After watching Bill Fortney’s instructional video on photographing the beautiful Olympic National Park at Scott Kelby’s website www.Kelbyone.com, I just had to go out and try some of the techniques that Bill shared and share them with you.
I live in Port Angeles, Washington, the gateway for the Olympic National Park where Bill established his base of operations for this shoot. If you haven’t had the opportunity to visit the Olympic Peninsula yet you really need to put it on your list of must see places. The scenery here is incredible and the people are great. I love living in an area that has been so blessed with such incredible beauty all packed into one place.
Bill shares some very simple tips and techniques that have helped me shorten my learning curve considerably. Bill, thank you for your easy style of instruction. I feel like I’m sitting down with an old friend every time I watch one of your videos. There is so much to learn from his videos and I will be viewing this one repeatedly to try and learn all I can from him. One technique I picked up from his video was such a simple idea that I almost smacked my head against the wall that I hadn’t thought of it myself. Bill carries a spray bottle of water with him for misting plants to help create water drops on the leaves and give them some sheen when doing macro shots. Of course when you’re shooting in a rain forest it isn’t needed very often, but I went out in my backyard the next morning to try out what I learned about macro and misting. It made a huge difference in my images. In my humble opinion this one tip alone was worth my monthly subscription to Scott Kelby’s educational website.
Another tip from Bill Fortney came from a visit he made to Ruby Beach on the Washington coast in the Olympic Park. The weather had not cooperated for the planned shoot to get some images of the setting sun and the beach, so Bill went on to plan B. He had found some rocks on the beach that had interesting textures, but because they were dry, lacked a real photo opportunity. Bill solved the problem by just splashing some water on the rocks he was interested in. Completely changed the image by darkening the rocks and bringing out the colors and textures for the camera to capture. Simple. Easy. I never thought of it.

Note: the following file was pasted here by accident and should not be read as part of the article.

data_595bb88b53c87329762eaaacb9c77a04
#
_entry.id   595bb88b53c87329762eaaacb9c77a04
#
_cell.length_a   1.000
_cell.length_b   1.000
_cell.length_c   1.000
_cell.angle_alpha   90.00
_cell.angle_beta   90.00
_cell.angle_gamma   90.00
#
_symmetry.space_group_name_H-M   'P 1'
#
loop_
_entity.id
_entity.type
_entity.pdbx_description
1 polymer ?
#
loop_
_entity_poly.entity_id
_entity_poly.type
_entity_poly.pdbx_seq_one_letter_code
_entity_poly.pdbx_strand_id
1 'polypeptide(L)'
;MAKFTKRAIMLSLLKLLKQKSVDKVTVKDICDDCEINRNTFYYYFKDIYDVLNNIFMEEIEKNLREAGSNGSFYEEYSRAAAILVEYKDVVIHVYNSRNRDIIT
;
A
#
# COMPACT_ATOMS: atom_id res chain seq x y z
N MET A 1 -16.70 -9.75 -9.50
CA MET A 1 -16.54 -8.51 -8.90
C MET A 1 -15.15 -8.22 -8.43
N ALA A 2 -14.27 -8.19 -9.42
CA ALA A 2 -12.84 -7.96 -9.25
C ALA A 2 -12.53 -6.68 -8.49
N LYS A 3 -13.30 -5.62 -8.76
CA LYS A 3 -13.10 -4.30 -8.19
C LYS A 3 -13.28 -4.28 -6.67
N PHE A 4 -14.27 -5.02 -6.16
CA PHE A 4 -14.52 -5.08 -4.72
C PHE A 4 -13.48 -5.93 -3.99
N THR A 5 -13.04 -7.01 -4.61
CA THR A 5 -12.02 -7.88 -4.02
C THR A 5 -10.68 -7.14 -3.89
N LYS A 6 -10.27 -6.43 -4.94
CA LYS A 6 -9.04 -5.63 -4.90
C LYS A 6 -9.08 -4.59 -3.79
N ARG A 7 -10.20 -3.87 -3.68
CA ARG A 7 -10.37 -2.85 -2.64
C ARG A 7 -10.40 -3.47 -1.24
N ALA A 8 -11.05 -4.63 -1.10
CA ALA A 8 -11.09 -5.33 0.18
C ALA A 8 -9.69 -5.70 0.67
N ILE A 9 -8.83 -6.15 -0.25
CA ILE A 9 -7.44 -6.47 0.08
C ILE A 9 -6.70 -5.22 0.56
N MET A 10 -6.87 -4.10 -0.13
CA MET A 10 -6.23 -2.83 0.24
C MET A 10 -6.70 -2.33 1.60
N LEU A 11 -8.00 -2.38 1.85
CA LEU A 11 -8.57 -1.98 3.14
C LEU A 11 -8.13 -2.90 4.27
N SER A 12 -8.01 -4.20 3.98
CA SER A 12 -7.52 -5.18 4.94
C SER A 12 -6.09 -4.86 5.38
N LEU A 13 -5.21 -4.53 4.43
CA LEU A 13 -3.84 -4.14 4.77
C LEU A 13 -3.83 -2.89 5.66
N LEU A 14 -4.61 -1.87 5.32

I know for many of you these tips may seem pretty simplistic and old hat, but for me they provided an ah-ha moment. I’ve been shooting for a while but it’s only been in the last year that I’ve actually started investing in educating myself through online courses in addition to books and magazines. I’m coming to the realization that I don’t have to reinvent the wheel. Somebody smarter and more creative than me has already done it and shared their knowledge in print or video. All I have to do is find it and not be so prideful or stubborn to think that I have to figure it out for myself. I just have to learn it and use it until I learn how to put my own spin on it.
The other thing I’ve been finding is that sometimes it’s the little things that make the biggest difference in my images. Better equipment is always nice and will always help, but I feel that I’m getting a far bigger bang for my buck by learning and focusing on the basics and the details that make the foundation for my shots. As many have stated before me, the best equipment in the world won’t make you a good photographer. Knowing the basics and how to use the equipment you have will give you the best chance to move to the next level.
Lesson learned this week; focus on the basics. Master the little things and the big picture will take care of itself.
|“Success is neither magical nor mysterious. Success is the natural consequence of consistently applying the basic fundamentals.” By Jim Rohn|
I’d love it if you took a moment to check out some of my other images at my website. It’s at www.jkfrancisphotography.com